Remember when you could buy lots of food that was fried? But then we sort of collectively decided that "fried" was a synonym for "wildly unhealthy" and marketeers searched for a substitute. Now if you look around, you'll notice that the chicken being pitched to you is often not "fried," but "crispy."
It's a basic rule of marketing-- when you're having trouble moving a product, change the language you're using to describe it.
Once upon a time, automation looked like a cool thing. It was a machine word, a word that called up mighty metal limbs that could tirelessly repeat the same action with relentless accuracy. And it freed up humans, whose judgment was not needed. An automated process would just follow the same steps, do exactly what it was designed to do, over and over and over and over and over and over and over and over again. It seemed like a Great Thing.
But over time, the metallic bloom dropped from the tin rose. The very machininess of automation began to remind us how inhuman it all was. The mindless repetition more often conjured up images of tiny humans lost as cogs in the great machinery. If something new, different, outside the rules appeared, automation does not know how to respond and it either chews up the anomaly or chews up itself. Rather than serve humans, automated systems demanded that humans adjust themselves to the machine, because automated systems could not exercise judgment or thought or wisdom or soul. We no longer welcomed the cold, hard, unbending embrace of the machine age; instead we were all inclined to rage against the machine.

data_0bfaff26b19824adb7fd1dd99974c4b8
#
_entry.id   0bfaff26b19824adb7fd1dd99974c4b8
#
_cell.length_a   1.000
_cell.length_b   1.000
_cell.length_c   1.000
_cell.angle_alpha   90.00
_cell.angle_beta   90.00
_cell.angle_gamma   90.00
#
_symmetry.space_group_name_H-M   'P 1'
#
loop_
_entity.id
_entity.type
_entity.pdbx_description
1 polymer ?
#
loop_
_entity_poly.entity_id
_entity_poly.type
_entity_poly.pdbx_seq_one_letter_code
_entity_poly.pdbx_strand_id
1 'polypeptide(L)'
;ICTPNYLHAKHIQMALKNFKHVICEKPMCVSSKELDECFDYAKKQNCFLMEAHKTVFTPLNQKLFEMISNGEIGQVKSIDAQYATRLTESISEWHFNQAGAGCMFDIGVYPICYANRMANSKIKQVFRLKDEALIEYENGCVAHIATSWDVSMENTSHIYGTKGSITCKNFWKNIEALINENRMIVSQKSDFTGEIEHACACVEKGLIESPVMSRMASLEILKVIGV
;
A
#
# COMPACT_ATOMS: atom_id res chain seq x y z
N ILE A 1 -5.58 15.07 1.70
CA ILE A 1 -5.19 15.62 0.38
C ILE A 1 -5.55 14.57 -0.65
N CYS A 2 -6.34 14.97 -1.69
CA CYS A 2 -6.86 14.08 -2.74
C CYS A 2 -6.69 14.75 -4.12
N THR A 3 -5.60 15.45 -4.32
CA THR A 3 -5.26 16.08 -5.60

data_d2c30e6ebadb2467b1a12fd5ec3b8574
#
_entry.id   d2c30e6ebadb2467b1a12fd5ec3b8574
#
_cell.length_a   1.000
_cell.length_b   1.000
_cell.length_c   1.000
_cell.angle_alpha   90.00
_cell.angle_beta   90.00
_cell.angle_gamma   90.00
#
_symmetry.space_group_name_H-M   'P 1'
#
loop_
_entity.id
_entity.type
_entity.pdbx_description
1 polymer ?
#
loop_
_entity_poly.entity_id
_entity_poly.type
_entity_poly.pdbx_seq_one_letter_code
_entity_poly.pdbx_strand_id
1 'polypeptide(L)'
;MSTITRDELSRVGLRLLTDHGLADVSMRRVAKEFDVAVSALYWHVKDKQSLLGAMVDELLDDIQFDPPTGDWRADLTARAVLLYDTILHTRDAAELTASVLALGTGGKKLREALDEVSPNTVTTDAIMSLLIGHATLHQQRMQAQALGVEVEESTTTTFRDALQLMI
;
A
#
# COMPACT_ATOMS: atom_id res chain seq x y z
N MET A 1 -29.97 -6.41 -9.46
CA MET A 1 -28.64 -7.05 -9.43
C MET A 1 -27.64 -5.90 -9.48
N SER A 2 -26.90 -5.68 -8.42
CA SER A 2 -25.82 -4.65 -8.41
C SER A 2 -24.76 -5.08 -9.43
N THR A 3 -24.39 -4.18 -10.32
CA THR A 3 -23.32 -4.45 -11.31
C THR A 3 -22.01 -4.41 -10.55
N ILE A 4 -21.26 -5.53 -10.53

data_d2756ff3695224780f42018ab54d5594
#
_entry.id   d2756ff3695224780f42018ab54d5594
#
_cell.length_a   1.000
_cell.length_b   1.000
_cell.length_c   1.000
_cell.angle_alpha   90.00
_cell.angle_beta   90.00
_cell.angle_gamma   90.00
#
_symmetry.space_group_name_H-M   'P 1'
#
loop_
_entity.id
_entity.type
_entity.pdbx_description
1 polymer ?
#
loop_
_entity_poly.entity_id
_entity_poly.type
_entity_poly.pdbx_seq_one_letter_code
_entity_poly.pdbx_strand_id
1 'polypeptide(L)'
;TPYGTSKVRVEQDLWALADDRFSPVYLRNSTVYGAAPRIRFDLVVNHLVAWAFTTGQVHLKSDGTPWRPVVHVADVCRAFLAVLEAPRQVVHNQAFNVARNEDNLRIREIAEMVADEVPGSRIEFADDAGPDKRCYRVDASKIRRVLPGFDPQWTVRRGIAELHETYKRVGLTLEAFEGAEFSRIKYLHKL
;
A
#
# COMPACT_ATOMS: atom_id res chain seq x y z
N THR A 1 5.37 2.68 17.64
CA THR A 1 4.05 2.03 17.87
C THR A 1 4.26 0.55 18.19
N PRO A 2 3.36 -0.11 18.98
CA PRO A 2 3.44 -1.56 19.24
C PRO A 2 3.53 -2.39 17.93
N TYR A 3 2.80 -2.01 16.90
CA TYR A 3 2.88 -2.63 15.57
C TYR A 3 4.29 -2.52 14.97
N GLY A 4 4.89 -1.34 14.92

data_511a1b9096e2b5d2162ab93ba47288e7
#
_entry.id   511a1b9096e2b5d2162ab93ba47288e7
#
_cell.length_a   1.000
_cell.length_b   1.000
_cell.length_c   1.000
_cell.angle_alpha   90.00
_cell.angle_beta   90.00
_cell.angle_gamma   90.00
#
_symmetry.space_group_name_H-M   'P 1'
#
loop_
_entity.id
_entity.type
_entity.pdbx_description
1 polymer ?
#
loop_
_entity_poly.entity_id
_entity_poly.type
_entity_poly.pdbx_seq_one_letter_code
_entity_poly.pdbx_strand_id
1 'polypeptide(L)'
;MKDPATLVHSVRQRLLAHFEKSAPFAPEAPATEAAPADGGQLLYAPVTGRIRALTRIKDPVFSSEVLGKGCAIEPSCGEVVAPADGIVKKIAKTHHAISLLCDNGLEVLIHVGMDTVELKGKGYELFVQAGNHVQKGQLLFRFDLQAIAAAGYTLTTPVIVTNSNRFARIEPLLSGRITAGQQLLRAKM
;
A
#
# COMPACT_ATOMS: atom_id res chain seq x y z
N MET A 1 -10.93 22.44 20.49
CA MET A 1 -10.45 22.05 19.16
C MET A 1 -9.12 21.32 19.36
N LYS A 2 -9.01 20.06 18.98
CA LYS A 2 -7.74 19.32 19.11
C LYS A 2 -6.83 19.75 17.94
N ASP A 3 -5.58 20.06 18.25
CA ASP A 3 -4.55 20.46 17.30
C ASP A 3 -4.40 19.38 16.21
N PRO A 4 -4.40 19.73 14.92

Fortunately for systems-loving people, a new age dawned, and as the machine age passed away, machines lost popularity as a positive controlling metaphor. Now we would have computers, and though, in fact, automation had always involve some rudimentary sort of computer-like element, now we focused more on the computer and its unparalleled ability to take the steps it was designed to repeat,and repeat them over and over and over and over and over and over and over and over again. Artificial intelligence is a thing, and scientists are developing it, but in the meantime AI is being used as a catch-all marketing term for oh-so-many forms of automation.
But now we don't call it automation. We call it artificial intelligence.
It's still automation.
As Alexis Madrigal reminds us in the Atlantic, "Google and Facebook Failed Us" yet again during the Law Vegas shootings because their news coverage is not handled by human beings, but by automation. They call it artificial intelligence because it sounds better, but its just a set of algorithms, a set of rules, a set of tasks to be performed over and over etc again, and when faced with unique circumstances that do not fit the rules, the automation screws up. For a while, junk news from the very fringes of intelligent thought popped up at the top of the feeds (that's why, for instance, so many people "heard" that the shooter was ISIS).
When Google responds to this by saying the bad results had algorithmically surfaced and they are going to make "algorithmic improvements," they are admitting that their software is a machine, not a brain. They are admitting that news management on the sites is automated-- not selected by any kind of intelligence, artificial or otherwise.
Want to put your child in an automated classroom? An automated classroom, complete with automated teaching machines, sounded pretty cool at one time. But the inhumanity, the requirement of students to adapt to the system. the system's inability to deal with human variables, an environment that runs on one set of unbending rules-- that does not sound cool.
But a classroom that utilizes software-based artificial intelligence? Well, now, that sounds mighty fine. Modern and smart.
And yet, in all but the rarest of cases, it's simply automation with a different name. A computer may allow for a faster, more complicated set of rules, but it's still just a machine following pre-set rules rules over and over to the twelfth power. We've digitized the metal bars, and we've hidden the tool marks of the men who built the machine, but it's still just a machine, chugging away. It's still the same weak teaching machine idea that has been promised as an educational game changer for decades.
It's still just automation. And your crispy chicken is still fried and unhealthy.